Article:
Toledo City Council received a briefing yesterday on a proposed $8 million to $10 million upgrade of the city's financial accounting system that, if purchased, will put even more burden on the city's strained capital improvements budget.
In the meeting, from which council's new "working majority" of A-team Democrats was noticeably absent, a consultant said the cost of the system could top $11 million over the first two years and up to $33 million over 12 years.
Council's information services committee heard an hour-long presentation from Charles Leadbetter, senior manager with Berry Dunn McNeil & Parker of Portland, Me.
Mr. Leadbetter was hired on a $123,400 consultant contract about six months ago to plan for taking bids on a new software system, known as an "enterprise resource planning" system. In a 48-page report, he surveyed four likely vendors for possible costs. The cost estimates ranged from a low of $1.3 million to a high of $11.2 million over a two-year period.
Mr. Leadbetter also spelled out his recommendations for how the city can get the most out of the project. Each also would require a 10 to 12-year commitment that could cost as much as $33.6 million.
His report said a high-tech information system would save money by speeding up government operations and providing better reporting and analysis of city spending.
"There really isn't a choice. The present hardware is put together with chewing gum and rubber bands," said committee Chairman Betty Shultz.
David Moebius, assistant chief operating officer for Mayor Carty Finkbeiner, said the administration likely will recommend issuing bonds and then repaying the bonds over 10 years at a cost of $800,000 to $1 million a year out of the capital improvements budget.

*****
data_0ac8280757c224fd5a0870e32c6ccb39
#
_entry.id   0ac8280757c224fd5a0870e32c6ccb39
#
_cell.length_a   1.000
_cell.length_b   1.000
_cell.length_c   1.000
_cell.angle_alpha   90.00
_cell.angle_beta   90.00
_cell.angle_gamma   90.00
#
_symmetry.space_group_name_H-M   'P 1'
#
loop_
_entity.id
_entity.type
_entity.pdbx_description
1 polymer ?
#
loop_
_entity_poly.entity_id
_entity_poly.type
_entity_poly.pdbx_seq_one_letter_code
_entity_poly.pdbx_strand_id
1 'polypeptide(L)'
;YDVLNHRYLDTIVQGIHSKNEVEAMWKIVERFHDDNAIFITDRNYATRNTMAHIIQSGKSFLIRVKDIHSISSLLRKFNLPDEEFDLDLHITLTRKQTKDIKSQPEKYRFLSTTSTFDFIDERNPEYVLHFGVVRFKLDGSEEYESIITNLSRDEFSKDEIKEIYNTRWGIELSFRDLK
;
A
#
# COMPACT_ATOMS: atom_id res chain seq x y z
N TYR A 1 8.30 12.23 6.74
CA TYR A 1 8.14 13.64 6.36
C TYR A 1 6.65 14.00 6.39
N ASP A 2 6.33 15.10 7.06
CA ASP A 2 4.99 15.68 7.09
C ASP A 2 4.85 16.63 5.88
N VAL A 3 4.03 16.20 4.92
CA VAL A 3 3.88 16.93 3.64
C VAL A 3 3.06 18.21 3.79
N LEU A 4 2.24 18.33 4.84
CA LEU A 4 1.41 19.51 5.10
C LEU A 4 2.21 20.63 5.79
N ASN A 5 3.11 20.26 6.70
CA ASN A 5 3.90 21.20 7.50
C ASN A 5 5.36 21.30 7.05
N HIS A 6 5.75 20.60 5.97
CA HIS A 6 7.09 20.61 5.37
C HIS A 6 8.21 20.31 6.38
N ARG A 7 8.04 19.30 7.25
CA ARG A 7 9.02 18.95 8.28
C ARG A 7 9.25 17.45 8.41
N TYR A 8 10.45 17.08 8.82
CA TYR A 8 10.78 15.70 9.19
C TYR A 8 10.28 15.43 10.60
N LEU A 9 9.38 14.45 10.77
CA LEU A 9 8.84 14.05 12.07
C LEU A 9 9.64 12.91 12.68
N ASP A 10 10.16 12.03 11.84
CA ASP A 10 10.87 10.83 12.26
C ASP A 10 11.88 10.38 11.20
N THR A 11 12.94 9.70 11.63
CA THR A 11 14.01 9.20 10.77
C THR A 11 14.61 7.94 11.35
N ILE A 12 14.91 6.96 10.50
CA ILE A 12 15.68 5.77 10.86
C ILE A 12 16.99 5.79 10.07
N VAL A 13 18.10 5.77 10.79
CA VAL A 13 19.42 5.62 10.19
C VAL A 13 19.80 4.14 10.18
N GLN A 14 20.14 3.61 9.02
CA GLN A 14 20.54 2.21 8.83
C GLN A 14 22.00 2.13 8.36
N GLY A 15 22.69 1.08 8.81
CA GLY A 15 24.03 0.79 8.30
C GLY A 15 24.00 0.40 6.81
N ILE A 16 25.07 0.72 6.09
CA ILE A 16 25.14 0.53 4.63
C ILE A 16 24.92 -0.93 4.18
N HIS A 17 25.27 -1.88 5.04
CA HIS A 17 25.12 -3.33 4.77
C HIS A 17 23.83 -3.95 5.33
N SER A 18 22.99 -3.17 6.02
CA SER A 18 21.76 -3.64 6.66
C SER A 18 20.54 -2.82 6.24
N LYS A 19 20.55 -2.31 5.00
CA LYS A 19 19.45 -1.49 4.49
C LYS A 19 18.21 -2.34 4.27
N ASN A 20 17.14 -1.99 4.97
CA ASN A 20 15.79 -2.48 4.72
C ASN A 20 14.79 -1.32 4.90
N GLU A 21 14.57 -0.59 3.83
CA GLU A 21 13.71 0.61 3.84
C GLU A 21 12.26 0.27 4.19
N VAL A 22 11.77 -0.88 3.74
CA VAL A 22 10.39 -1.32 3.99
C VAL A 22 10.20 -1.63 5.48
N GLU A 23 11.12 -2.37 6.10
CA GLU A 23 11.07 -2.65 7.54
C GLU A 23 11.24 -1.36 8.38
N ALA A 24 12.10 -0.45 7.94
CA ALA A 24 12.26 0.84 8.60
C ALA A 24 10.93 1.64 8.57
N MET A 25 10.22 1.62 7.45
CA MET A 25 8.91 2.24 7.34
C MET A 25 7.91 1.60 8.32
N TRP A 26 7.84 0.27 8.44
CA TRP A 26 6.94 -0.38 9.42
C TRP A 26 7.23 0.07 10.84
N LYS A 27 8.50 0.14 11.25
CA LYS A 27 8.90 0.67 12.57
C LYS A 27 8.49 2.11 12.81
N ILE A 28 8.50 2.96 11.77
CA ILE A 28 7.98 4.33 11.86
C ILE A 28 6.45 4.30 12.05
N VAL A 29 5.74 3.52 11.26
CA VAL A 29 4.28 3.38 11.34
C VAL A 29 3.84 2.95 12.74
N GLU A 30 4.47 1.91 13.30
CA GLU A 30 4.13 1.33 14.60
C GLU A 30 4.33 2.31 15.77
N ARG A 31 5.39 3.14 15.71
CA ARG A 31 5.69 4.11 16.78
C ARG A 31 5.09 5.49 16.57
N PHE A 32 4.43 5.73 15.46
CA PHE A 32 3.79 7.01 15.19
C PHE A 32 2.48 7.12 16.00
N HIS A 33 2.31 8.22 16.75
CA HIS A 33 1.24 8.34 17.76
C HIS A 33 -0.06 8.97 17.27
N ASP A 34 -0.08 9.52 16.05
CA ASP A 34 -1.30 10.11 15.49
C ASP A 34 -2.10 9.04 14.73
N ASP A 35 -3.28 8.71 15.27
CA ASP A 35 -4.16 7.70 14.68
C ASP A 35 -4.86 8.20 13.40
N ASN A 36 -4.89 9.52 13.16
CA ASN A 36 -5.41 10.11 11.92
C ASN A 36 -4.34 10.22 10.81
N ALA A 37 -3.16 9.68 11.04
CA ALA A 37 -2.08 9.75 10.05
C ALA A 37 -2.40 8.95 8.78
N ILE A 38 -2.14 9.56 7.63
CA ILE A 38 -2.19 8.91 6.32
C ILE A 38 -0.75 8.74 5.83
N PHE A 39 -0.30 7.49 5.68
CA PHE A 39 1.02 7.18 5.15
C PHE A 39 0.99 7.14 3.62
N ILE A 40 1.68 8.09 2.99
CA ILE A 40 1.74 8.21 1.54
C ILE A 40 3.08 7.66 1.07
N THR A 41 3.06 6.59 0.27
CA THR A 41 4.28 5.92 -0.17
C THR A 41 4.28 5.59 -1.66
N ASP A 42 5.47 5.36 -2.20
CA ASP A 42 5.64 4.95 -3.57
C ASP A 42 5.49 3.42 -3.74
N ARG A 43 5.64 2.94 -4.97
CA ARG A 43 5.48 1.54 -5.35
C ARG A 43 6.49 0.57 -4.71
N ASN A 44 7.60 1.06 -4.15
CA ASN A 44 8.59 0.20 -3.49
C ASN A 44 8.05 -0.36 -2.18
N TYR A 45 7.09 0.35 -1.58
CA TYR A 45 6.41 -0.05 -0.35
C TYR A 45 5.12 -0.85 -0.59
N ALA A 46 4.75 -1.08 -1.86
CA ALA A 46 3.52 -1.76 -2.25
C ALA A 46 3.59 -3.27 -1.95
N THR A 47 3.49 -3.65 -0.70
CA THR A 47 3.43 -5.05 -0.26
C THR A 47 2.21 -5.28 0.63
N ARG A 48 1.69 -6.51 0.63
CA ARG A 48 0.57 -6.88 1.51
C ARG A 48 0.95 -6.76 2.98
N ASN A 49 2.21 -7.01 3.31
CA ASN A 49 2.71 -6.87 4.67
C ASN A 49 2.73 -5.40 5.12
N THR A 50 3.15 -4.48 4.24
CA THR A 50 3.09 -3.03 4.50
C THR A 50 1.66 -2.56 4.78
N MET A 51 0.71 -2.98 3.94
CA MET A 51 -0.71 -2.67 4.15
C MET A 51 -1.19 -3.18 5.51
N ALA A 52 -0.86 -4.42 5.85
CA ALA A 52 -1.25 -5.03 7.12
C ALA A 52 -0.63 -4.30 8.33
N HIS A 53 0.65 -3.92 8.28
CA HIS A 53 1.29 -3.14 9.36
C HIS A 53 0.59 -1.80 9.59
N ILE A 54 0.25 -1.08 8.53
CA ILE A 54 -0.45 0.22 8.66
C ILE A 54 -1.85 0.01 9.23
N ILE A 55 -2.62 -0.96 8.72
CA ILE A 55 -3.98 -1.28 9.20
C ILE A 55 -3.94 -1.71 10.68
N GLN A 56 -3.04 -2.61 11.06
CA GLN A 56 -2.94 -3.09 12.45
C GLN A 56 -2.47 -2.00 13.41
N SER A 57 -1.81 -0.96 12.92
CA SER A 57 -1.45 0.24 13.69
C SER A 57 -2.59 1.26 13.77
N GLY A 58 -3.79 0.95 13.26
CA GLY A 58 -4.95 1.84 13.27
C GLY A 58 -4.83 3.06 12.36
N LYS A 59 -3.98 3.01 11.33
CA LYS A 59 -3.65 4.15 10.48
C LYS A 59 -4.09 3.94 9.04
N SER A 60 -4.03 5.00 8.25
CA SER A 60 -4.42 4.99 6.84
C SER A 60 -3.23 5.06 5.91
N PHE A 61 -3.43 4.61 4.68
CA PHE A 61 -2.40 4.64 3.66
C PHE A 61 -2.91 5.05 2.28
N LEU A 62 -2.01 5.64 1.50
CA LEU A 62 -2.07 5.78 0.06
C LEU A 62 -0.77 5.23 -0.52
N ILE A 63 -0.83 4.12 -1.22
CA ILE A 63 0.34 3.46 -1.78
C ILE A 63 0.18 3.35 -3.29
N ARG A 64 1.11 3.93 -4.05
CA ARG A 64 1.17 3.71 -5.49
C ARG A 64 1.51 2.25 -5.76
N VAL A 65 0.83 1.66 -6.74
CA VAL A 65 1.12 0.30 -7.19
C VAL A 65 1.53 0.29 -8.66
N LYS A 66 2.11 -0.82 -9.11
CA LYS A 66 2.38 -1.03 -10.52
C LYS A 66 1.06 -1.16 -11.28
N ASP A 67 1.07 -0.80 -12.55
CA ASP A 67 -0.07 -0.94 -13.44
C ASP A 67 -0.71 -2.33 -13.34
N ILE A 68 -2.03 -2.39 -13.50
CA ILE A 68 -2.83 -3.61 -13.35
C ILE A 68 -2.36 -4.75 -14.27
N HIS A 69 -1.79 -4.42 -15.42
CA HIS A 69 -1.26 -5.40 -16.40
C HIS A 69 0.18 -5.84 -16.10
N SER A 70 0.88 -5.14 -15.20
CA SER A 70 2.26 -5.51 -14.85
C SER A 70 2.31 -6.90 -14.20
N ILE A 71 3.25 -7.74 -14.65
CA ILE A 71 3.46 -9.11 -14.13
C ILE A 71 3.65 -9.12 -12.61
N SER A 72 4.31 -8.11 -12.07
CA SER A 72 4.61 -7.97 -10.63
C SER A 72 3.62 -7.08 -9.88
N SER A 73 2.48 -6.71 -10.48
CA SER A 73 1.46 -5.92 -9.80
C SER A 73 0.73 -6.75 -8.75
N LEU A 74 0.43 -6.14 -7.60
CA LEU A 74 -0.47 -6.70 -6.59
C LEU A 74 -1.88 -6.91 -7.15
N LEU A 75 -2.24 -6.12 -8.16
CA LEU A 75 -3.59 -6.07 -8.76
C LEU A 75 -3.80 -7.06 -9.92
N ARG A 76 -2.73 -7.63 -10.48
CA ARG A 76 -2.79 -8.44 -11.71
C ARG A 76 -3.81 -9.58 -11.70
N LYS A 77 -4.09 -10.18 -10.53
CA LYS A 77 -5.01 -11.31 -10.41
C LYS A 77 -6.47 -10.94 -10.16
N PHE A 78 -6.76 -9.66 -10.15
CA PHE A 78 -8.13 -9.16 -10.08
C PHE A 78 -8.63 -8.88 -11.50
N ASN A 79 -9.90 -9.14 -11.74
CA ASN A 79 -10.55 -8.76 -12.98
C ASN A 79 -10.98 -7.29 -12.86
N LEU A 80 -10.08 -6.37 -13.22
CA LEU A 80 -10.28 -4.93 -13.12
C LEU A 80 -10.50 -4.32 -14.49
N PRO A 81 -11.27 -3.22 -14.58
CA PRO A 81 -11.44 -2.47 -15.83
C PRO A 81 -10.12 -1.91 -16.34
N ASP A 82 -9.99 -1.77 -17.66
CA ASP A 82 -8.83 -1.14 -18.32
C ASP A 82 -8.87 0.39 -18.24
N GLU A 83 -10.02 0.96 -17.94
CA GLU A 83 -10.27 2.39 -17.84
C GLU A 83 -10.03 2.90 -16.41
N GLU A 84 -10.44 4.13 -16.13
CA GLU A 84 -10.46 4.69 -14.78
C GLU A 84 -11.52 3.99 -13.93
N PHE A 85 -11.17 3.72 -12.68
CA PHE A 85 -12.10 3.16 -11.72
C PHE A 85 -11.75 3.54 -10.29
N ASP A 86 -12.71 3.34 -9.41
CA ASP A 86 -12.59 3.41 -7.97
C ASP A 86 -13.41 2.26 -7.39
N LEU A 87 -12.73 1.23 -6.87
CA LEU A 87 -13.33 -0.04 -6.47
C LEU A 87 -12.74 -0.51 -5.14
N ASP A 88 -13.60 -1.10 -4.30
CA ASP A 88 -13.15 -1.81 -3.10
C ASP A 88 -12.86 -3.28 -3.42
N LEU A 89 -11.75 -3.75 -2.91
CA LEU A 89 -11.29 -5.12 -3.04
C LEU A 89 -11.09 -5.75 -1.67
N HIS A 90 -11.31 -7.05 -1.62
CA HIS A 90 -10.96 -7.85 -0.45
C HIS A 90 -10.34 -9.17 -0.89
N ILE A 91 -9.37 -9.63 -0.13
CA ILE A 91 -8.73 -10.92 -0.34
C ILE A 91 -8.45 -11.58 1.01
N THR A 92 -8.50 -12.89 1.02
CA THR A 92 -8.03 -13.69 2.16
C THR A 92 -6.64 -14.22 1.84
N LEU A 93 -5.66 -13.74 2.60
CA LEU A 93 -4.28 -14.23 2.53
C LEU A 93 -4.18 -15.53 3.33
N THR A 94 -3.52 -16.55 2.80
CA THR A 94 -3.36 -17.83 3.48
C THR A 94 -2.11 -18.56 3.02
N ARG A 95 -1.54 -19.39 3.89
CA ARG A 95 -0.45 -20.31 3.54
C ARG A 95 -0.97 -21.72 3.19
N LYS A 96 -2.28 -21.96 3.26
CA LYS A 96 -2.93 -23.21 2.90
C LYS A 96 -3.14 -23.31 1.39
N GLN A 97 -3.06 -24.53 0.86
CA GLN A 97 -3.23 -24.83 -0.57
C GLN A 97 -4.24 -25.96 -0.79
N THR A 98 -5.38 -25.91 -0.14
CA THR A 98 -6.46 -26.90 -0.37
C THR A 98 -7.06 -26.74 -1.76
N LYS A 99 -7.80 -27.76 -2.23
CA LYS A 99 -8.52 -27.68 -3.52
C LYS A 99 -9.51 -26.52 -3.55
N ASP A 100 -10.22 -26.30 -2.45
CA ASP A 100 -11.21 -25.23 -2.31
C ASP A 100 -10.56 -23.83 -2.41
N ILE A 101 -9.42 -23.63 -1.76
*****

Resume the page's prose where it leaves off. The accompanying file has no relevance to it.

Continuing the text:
Three Republicans and one B-team Democrat sat through the presentation.
Neither of the other two Democratic members, Frank Szollosi and Mike Craig, nor their alternates, Michael Ashford and Joe McNamara, were present. However, all four attended a Lucas County Democratic Party unity event that began about the time the council committee meeting was ending.
Mr. Craig attended the first part of the committee's two-hour meeting but left before the consultant's presentation.
Mr. Ashford, the new council president, was not familiar with the software accounting issue but waved off the absence of A-team Democrats who now constitute what he has called a "working majority" of council.
"You can say we missed a lot, but it will come back to us. We'll have an opportunity to hear the finalized plans," Mr. Ashford said.
Councilman Mark Sobczak, the B-team Democrat who heard the presentation, said, "They want to be leaders, they need to start showing up."
Some have suggested Mrs. Shultz's favorite subject - the need to rebuild Toledo's aging computer infrastructure - is something that the new leadership of council will not support because of its cost.
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